In 1881 McCausland’s eldest son, Robert, became a partner in the firm. Occupying four buildings on King Street West, Joseph McCausland and Son had from 70 to 100 employees; the rooms where glass was shaped and painted were never shown to outsiders. Before 1879 McCausland had engaged a succession of British-trained artists. His glass remained rich in colour into the 1880s and, when figural, it showed a striving for originality, as demonstrated by even the fragmentary King David, St Peter, and two angels (from five windows of the 1880s) that are to be found in Trinity College chapel, Toronto. Under the influence of English leaders in the field, such glass tended toward the delicacy of Edward Coley Burne-Jones’s work for William Morris, combined with the robustness of Henry Holiday.
Among McCausland’s commercial projects was the opulent skylight that still presides over the former Bank of Montreal at Yonge and Front in Toronto. The rich and emblematic character of much of his glass is evident in a description of this commission in 1886: “Cornucopia pour out in lavish fashion the gold and silver coin, which for centuries have been the emblem of the banker’s occupation. Dragons and mythical personages in blue and crimson draperies keep guard over these treasures and defy ‘the gorgons and chimaeras dire’, which from other portions of the dome would ravish them away. The outer panel bears festoons of fruit and flowers, while in the centre are eight circles bearing emblems of the eight provinces of the Dominion.”
The stained-glass department of McCausland’s firm was made a separate company under Robert in 1897, despite Joseph’s initial inclination to give up that branch and his misgivings about Robert’s business ability. The general painting and decorating business passed to another son, Frank Herbert, who would serve as president of the firm from 1901 to 1940. The best-known McCausland work is undoubtedly the large window on the stairs opposite the entrance in Toronto’s third City Hall, by architect Edward James Lennox*. This commission, in fact, was the first to come to Robert on his own in 1897. Although the individual contributions of father and son before that date cannot be easily distinguished, the former was unquestionably a most important figure for his time. The medals won at provincial exhibitions from 1858, at the Colonial and Indian Exhibition in London in 1886, and at the Columbian exposition in Chicago in 1893 suggest contemporary estimates of the work of Joseph’s firm over more than three decades.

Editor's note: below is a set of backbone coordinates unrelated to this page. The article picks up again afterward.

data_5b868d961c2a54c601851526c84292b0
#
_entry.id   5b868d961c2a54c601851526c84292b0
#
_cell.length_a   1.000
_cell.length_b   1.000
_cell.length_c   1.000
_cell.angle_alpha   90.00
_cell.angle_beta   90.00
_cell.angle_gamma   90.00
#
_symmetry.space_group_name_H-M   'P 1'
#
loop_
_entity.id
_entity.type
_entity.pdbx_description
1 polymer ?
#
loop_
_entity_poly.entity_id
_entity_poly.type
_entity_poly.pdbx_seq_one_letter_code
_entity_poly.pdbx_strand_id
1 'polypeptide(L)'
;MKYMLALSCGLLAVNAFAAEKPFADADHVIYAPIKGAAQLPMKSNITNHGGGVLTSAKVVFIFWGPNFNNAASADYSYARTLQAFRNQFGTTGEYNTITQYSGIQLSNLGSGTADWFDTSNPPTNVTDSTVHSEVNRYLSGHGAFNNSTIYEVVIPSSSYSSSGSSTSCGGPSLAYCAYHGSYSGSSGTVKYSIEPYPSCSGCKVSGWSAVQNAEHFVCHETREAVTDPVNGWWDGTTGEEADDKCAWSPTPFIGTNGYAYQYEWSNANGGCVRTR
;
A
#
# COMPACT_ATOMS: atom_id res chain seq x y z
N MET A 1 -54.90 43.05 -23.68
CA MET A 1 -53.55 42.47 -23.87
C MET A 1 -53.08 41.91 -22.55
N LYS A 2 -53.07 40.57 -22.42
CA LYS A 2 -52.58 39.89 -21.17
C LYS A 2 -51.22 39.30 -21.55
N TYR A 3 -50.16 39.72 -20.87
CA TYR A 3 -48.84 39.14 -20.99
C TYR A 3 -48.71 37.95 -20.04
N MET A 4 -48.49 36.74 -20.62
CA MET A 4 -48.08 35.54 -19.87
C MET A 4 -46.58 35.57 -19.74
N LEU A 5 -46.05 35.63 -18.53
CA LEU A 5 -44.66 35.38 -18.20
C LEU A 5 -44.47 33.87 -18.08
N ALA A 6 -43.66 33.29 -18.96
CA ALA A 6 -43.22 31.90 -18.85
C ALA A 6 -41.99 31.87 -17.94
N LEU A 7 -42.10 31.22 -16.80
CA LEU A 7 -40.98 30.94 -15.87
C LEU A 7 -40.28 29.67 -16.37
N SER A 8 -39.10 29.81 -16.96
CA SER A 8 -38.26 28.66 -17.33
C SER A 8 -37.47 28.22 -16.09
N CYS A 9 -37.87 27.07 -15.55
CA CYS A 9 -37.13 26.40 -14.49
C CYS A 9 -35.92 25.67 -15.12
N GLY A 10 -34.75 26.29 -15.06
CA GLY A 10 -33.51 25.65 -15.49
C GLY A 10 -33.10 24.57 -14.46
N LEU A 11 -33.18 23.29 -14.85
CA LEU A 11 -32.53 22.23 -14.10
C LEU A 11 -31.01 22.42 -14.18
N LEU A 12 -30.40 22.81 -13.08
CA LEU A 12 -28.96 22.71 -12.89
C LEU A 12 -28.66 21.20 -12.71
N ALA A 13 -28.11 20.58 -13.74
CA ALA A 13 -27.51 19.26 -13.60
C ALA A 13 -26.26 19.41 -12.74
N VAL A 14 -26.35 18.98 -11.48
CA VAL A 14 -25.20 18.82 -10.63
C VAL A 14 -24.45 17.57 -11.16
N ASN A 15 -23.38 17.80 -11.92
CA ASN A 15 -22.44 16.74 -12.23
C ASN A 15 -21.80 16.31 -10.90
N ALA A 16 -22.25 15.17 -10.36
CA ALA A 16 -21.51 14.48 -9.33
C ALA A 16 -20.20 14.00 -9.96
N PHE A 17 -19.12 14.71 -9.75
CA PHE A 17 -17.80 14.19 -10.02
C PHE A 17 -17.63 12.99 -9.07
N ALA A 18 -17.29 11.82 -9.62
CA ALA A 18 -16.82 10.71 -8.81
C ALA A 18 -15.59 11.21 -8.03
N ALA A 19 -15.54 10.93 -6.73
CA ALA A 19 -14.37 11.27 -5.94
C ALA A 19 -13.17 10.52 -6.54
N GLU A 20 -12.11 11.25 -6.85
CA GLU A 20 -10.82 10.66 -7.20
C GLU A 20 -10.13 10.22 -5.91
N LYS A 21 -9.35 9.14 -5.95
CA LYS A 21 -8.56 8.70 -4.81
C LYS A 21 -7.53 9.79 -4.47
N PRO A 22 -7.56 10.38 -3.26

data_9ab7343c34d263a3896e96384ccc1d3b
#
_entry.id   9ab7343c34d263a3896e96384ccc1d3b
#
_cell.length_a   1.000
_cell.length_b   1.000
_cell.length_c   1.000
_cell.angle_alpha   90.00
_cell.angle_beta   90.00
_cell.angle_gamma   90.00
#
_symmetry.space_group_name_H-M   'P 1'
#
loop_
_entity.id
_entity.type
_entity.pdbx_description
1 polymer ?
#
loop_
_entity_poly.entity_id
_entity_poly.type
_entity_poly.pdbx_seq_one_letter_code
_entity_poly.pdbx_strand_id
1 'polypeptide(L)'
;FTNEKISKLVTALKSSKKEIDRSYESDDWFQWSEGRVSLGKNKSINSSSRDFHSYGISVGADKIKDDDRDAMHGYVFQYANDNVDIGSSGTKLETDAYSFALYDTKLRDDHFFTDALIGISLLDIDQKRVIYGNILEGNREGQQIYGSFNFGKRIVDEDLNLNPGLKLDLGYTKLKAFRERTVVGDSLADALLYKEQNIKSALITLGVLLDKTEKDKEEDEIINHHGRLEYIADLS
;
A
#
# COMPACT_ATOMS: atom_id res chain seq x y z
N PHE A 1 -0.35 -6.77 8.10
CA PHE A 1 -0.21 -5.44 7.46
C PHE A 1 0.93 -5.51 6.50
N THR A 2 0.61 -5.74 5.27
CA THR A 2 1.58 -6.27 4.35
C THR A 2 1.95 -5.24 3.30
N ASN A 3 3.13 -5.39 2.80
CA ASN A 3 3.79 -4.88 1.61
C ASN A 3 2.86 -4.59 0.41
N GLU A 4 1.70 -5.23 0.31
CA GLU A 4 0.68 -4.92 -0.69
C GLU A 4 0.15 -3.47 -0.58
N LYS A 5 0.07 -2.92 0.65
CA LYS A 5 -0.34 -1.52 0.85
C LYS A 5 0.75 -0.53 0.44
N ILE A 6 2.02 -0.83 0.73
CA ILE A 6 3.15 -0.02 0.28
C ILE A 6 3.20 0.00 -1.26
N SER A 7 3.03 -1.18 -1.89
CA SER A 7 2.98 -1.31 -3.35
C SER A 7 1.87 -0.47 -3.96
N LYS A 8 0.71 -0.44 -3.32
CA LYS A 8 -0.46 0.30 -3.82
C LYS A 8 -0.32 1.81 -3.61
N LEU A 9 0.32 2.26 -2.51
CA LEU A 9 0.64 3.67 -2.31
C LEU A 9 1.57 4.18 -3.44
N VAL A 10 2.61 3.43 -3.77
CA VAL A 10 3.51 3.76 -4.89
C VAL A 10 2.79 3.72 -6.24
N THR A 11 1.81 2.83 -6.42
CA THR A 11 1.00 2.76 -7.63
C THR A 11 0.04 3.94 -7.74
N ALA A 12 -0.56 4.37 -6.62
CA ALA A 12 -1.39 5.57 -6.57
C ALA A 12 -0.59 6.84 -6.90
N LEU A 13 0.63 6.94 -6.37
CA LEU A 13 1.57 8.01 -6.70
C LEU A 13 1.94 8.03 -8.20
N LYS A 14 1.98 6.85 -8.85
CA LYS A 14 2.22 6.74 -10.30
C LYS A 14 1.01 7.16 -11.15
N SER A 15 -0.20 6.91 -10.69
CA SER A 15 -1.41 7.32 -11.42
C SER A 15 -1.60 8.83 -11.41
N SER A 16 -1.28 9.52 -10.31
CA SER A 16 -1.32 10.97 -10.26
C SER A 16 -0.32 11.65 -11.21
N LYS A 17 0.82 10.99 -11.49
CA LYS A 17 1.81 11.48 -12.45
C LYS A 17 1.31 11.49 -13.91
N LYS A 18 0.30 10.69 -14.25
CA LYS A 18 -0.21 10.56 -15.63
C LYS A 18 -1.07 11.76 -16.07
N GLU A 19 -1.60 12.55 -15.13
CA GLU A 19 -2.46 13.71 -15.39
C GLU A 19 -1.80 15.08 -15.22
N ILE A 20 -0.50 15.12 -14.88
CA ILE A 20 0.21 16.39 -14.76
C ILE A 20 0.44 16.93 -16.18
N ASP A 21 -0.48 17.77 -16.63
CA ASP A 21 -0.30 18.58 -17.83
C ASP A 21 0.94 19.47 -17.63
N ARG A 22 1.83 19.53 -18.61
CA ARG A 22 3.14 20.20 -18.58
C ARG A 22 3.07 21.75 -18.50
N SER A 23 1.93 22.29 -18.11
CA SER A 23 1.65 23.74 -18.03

In religion McCausland’s parents had belonged to the Church of Ireland, but Joseph became a Methodist before he turned 15. In Toronto he was a member successively of the Bay Street Church, the Alice Street Church, and the Canton Street Church, of which he was a trustee and a class leader for 30 years. In politics he was a Liberal. McCausland died in 1905 at his home at 18 Wood Street.
AO, RG 22, ser.305, no.17893; RG 80-5, no.1878-004577. CTA, RG 5, F, St Andrew’s Ward, 1853–55. NA, RG 31, C1, 1842, Toronto, St George’s Ward. Private arch., McCausland family, McCausland letter-books, 1895–97, 1900–1; McCausland scrapbooks, I–II. Toronto Necropolis and Crematorium, Burial records and tombstone inscriptions, lots O-91–98. Globe, 18 Oct., 17 Nov. 1866; 4 May 1905; 23 July 1923. Toronto Daily Star, 4 May 1905. World (Toronto), 4 May 1905. Canadian Architect, 12 (1899): 177 and photograph facing p.190. William Dendy et al., Toronto observed: its architecture, patrons and history (Toronto, 1986). Directories, Can., Prov. of, 1857/58; Toronto, 1843/44–77. Alice Hamilton and Corey Keeble, “McCausland stained glass” (typescript, 1985; copies in possession of Kenneth Hamilton, Winnipeg, and Corey Keeble, Toronto); “Saints and angels, kings and prophets: stained glass in Trinity College, University of Toronto,” Canadian Collector (Toronto), 16 (1981), no.6: 47–52. Alice Hamilton et al., Manitoban stained glass ([Winnipeg], 1970). Douglas Richardson et al., A not unsightly building: University College and its history (Toronto and Oakville, Ont., 1990). Studio (New York), 1887–88. U.C., Board of Agriculture and Agricultural Assoc., Trans. (Toronto), 3 (1858–59): 198. [G. P. Ure], The hand-book of Toronto . . . by a member of the press (Toronto, 1858), 257–59, 269.